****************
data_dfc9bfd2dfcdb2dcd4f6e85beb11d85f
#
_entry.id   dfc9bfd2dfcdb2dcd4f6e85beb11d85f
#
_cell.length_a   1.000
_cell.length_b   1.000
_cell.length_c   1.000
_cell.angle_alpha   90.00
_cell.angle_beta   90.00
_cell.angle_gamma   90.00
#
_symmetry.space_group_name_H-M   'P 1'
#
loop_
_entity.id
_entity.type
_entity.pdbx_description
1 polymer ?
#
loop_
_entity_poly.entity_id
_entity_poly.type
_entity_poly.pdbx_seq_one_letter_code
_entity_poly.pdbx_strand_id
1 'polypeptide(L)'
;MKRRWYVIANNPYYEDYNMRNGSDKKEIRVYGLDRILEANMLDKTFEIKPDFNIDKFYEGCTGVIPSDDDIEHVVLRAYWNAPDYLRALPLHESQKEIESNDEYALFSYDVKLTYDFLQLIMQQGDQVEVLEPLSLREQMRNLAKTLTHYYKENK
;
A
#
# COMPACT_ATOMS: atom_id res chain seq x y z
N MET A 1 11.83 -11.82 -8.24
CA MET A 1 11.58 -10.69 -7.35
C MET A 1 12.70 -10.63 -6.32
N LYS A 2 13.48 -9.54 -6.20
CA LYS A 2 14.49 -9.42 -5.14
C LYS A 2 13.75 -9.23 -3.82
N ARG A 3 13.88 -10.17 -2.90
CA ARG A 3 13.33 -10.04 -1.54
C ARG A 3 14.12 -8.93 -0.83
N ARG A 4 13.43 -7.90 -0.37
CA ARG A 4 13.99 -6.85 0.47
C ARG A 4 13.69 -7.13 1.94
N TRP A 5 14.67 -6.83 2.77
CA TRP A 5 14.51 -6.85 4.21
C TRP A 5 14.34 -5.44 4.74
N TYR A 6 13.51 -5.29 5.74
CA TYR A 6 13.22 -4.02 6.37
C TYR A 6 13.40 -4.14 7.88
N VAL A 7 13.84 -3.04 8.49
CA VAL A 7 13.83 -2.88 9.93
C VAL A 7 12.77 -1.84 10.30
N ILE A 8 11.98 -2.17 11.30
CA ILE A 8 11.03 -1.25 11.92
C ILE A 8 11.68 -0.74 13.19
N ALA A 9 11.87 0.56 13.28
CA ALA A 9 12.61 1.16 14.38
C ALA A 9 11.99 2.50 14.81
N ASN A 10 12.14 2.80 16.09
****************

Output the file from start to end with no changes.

data_dfc9bfd2dfcdb2dcd4f6e85beb11d85f
#
_entry.id   dfc9bfd2dfcdb2dcd4f6e85beb11d85f
#
_cell.length_a   1.000
_cell.length_b   1.000
_cell.length_c   1.000
_cell.angle_alpha   90.00
_cell.angle_beta   90.00
_cell.angle_gamma   90.00
#
_symmetry.space_group_name_H-M   'P 1'
#
loop_
_entity.id
_entity.type
_entity.pdbx_description
1 polymer ?
#
loop_
_entity_poly.entity_id
_entity_poly.type
_entity_poly.pdbx_seq_one_letter_code
_entity_poly.pdbx_strand_id
1 'polypeptide(L)'
;MKRRWYVIANNPYYEDYNMRNGSDKKEIRVYGLDRILEANMLDKTFEIKPDFNIDKFYEGCTGVIPSDDDIEHVVLRAYWNAPDYLRALPLHESQKEIESNDEYALFSYDVKLTYDFLQLIMQQGDQVEVLEPLSLREQMRNLAKTLTHYYKENK
;
A
#
# COMPACT_ATOMS: atom_id res chain seq x y z
N MET A 1 11.83 -11.82 -8.24
CA MET A 1 11.58 -10.69 -7.35
C MET A 1 12.70 -10.63 -6.32
N LYS A 2 13.48 -9.54 -6.20
CA LYS A 2 14.49 -9.42 -5.14
C LYS A 2 13.75 -9.23 -3.82
N ARG A 3 13.88 -10.17 -2.90
CA ARG A 3 13.33 -10.04 -1.54
C ARG A 3 14.12 -8.93 -0.83
N ARG A 4 13.43 -7.90 -0.37
CA ARG A 4 13.99 -6.85 0.47
C ARG A 4 13.69 -7.13 1.94
N TRP A 5 14.67 -6.83 2.77
CA TRP A 5 14.51 -6.85 4.21
C TRP A 5 14.34 -5.44 4.74
N TYR A 6 13.51 -5.29 5.74
CA TYR A 6 13.22 -4.02 6.37
C TYR A 6 13.40 -4.14 7.88
N VAL A 7 13.84 -3.04 8.49
CA VAL A 7 13.83 -2.88 9.93
C VAL A 7 12.77 -1.84 10.30
N ILE A 8 11.98 -2.17 11.30
CA ILE A 8 11.03 -1.25 11.92
C ILE A 8 11.68 -0.74 13.19
N ALA A 9 11.87 0.56 13.28
CA ALA A 9 12.61 1.16 14.38
C ALA A 9 11.99 2.50 14.81
N ASN A 10 12.14 2.80 16.09